1) From the crossroads beside All Saints' Church in the centre of Ilkley, walk up along the wide main street (Brook Street) at the top of which turn left, then immediately right, along Wells Road (sign "Ilkley Moor, White Wells Spa Cottage"). Follow the road climbing gradually up passing a number of large Victorian buildings to reach Ilkley Moor after a cattle grid. Immediately after the cattle grid (with the Millennium Green on your right), head to the left off the road on to the moor, passing a small pond and a shelter, then follow the clear path winding up to reach the conspicuous White Wells Spa Cottage.

2) Turn right, passing in front of White Wells, and head down along the track, crossing over a ford above a waterfall, just after which head off the track along a clear gravel path to the left. Follow this clear path across the side of the moor, bearing round to the left to eventually join to road.

3) Cross over the road and take the footpath opposite (signpost) passing to the left of the large houses, and follow this path straight on to quickly join a clear track. Walk straight on along the track with the houses on your right, then passing a small reservoir, after which the track becomes a footpath. Continue along this path across the heather moorland, over a footbridge (ignore path to the right into Heber's Ghyll) and carry on alongside the stone wall to reach a small metal gate across your path that leads out on to open moorland.

4) After the metal gate, head up to the left to quickly pick up a clear path that leads up to the right on to the top of the ridge and on to reach the Swastika Stone (behind railings). Re-trace your steps back down to the metal gate in the stone wall, however, do not head through the gate, but walk down alongside the stone wall on your right until you reach a gate in this wall (signpost).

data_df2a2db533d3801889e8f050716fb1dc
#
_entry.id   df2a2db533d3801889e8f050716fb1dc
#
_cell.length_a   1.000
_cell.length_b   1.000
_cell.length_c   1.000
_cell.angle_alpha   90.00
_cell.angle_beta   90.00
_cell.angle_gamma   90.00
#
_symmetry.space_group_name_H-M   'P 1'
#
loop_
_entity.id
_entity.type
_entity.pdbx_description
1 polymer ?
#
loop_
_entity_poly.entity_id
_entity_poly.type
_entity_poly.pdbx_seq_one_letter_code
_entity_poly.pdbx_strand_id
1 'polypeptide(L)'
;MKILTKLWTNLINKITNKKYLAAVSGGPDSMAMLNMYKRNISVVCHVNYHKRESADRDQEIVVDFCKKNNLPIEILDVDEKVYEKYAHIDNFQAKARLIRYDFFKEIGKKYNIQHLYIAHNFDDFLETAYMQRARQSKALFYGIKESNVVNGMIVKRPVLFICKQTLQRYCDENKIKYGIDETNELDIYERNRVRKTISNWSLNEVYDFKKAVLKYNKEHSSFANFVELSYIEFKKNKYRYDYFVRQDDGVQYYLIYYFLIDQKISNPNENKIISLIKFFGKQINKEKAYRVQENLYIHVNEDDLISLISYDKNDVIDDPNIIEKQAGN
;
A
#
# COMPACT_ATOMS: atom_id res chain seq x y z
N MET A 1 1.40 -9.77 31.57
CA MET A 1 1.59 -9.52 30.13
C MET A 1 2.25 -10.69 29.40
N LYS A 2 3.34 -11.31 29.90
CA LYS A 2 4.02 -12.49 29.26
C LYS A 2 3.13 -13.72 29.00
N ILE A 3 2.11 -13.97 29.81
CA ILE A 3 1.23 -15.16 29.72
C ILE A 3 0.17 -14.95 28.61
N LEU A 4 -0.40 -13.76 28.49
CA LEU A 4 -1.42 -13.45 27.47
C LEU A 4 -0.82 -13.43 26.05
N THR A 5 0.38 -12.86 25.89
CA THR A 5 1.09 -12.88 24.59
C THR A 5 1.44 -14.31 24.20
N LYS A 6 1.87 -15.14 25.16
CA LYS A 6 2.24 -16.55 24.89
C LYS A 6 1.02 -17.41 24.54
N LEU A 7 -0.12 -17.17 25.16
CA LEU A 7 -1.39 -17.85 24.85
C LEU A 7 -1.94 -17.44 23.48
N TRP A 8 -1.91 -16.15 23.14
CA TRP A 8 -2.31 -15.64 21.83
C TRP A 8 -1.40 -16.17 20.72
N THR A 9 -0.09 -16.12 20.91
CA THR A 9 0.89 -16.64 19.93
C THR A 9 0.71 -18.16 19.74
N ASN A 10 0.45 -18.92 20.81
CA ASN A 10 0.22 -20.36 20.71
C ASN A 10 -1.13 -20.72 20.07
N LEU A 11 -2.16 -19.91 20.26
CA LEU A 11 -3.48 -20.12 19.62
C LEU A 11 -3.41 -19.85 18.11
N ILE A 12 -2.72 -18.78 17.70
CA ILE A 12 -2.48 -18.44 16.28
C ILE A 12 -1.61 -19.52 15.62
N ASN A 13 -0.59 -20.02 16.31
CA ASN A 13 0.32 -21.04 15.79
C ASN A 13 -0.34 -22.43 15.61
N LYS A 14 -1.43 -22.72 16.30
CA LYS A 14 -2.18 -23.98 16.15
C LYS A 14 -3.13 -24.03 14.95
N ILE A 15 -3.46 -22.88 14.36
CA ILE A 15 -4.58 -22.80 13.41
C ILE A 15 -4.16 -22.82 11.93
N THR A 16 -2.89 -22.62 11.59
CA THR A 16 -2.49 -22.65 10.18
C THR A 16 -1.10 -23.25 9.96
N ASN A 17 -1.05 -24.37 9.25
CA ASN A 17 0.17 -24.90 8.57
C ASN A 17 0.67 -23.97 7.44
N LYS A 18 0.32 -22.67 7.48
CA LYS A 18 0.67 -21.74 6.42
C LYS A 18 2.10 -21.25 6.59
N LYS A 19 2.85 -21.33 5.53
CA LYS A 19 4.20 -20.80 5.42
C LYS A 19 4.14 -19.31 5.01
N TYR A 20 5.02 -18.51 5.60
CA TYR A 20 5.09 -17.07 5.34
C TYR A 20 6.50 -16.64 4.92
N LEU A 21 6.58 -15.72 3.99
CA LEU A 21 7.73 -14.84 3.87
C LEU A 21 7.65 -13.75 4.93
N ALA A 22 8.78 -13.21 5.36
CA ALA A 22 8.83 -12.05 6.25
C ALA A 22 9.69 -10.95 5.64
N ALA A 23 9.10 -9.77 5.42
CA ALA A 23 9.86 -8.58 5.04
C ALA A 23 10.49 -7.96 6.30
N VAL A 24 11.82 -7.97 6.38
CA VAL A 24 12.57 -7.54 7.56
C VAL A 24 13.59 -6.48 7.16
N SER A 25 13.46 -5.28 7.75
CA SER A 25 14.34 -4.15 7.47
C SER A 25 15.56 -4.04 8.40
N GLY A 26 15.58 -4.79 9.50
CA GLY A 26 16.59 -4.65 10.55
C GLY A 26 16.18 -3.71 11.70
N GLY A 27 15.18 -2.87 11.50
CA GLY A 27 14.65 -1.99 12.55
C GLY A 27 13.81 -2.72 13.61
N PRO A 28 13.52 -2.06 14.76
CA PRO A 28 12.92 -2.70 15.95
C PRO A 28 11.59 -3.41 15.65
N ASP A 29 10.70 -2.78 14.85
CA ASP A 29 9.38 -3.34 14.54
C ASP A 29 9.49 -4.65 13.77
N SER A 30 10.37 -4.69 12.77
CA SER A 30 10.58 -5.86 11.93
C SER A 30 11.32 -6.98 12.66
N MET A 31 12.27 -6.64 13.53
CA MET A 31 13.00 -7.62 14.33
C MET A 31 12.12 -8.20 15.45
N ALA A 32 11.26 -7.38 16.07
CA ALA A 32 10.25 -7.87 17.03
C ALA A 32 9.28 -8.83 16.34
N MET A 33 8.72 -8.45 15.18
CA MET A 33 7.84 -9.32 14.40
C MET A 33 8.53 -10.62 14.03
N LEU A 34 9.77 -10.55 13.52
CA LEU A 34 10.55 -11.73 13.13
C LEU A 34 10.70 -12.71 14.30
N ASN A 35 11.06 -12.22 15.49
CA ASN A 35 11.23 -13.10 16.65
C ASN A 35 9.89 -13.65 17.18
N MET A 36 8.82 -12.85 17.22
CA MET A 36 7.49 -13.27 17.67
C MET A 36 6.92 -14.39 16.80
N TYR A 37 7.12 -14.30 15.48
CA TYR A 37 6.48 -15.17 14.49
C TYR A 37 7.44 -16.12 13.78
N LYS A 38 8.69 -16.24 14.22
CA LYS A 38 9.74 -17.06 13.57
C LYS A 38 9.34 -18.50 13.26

5) Head down through the woodland then, just before you join the lane, turn right along the footpath running parallel to this lane heading through the woods. Follow the path over a footbridge across Heber's Ghyll and on to the road, at which point take the path up some steps to the right ("Ilkley Moor"). At the top of the steps turn to the left and head on to reach a track beside Westwood Lodge. Continue straight on along the track, which soon becomes a road that leads through the outskirts of Ilkley to a T-junction. Turn left down the road then, just after St Margaret's Church, turn to the left along St Margaret's Terrace (cup and ring marked stones in woodland opposite the church) at the bottom of which head along the road opposite down to reach The Grove and the centre of Ilkley.


Distance: 4 miles

Time: 2 hours

Start: Ilkley town centre

Date walked: Friday, August 30, 2002

Map: OS Explorer Sheet 297 (1:25,000)

Terrains: Clear paths lead up across Ilkley Moor to White Wells and then across moorland to reach the Swastika Stone, from where there are extensive views across Wharfedale. From here, a less distinct path leads down through bracken and heather, then woodland back into Ilkley.

Parking: Several car parks throughout Ilkley.

Toilets: Ilkley and White Wells Spa Cottage

Refreshments: Plenty of choice; try Bettys Caf or White Wells.

Tourist Information: Ilkley Tourist Information Centre: 01943 602319

How to get there: Ilkley lies on the main A65 to the north of Bradford.

Click here to view a map of the walk

Updated: 16:35 Friday, September 20, 2002